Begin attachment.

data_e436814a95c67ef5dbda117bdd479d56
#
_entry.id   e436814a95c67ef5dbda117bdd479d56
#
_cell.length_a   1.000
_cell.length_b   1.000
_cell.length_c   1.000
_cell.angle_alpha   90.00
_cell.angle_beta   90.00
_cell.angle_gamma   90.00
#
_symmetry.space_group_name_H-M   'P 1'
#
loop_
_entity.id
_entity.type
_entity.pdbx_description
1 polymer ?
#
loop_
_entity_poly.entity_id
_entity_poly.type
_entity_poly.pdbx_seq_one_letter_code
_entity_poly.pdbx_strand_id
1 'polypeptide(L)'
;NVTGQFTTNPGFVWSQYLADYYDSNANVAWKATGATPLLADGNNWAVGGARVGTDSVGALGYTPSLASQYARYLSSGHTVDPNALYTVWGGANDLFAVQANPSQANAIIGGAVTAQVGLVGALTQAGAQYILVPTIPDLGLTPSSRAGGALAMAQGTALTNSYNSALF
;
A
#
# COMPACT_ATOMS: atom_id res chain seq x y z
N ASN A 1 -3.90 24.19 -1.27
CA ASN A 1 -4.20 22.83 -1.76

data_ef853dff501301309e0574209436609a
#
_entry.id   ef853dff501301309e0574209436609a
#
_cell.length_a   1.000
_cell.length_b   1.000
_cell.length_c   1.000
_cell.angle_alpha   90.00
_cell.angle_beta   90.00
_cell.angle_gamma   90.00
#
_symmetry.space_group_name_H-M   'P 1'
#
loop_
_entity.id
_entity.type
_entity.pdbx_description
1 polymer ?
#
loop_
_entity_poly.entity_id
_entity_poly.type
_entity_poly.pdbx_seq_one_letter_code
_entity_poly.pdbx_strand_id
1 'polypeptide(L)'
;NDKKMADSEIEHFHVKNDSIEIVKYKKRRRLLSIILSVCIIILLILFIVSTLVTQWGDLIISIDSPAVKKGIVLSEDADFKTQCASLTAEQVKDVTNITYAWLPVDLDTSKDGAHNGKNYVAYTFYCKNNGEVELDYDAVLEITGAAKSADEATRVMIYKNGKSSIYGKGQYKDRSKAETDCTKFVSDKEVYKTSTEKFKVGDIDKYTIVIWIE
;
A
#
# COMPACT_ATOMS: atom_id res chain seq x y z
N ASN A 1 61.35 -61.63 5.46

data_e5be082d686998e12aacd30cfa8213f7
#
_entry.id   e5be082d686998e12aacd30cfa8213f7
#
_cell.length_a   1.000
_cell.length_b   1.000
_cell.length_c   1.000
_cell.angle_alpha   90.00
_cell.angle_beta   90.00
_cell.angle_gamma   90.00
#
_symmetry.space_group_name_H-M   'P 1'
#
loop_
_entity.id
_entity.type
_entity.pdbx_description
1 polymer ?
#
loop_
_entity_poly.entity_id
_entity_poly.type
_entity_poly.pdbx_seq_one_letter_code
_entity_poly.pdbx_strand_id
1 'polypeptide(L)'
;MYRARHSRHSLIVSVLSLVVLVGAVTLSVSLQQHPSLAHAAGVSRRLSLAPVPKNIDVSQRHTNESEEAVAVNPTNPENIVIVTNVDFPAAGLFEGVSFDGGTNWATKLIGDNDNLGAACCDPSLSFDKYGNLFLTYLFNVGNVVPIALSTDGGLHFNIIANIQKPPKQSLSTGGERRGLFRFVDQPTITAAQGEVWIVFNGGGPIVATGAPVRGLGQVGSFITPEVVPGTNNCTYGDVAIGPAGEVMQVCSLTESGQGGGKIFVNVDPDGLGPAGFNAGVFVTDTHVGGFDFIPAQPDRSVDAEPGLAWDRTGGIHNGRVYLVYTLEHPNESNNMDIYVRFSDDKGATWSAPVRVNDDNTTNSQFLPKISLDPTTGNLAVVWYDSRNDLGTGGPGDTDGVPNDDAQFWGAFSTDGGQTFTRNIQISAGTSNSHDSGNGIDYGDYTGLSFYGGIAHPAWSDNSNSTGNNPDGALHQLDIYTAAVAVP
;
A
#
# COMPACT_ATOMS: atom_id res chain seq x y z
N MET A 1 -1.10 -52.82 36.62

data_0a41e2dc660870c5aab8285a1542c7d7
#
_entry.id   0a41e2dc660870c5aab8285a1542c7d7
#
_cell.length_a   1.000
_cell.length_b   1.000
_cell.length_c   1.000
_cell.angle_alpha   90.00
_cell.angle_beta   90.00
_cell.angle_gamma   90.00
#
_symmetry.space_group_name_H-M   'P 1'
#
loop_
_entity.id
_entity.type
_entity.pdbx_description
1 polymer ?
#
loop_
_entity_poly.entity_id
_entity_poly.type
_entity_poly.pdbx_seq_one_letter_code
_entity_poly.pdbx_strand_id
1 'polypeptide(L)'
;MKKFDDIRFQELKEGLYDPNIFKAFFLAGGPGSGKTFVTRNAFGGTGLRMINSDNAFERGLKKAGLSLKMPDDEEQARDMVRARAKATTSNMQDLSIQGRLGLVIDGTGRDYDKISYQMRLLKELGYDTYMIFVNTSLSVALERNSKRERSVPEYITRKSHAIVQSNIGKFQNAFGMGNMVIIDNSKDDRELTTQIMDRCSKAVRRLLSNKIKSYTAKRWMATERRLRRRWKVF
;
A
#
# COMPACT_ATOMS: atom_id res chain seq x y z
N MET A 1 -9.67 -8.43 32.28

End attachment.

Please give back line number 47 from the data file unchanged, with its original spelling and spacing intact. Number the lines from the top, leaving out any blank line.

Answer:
_entity.id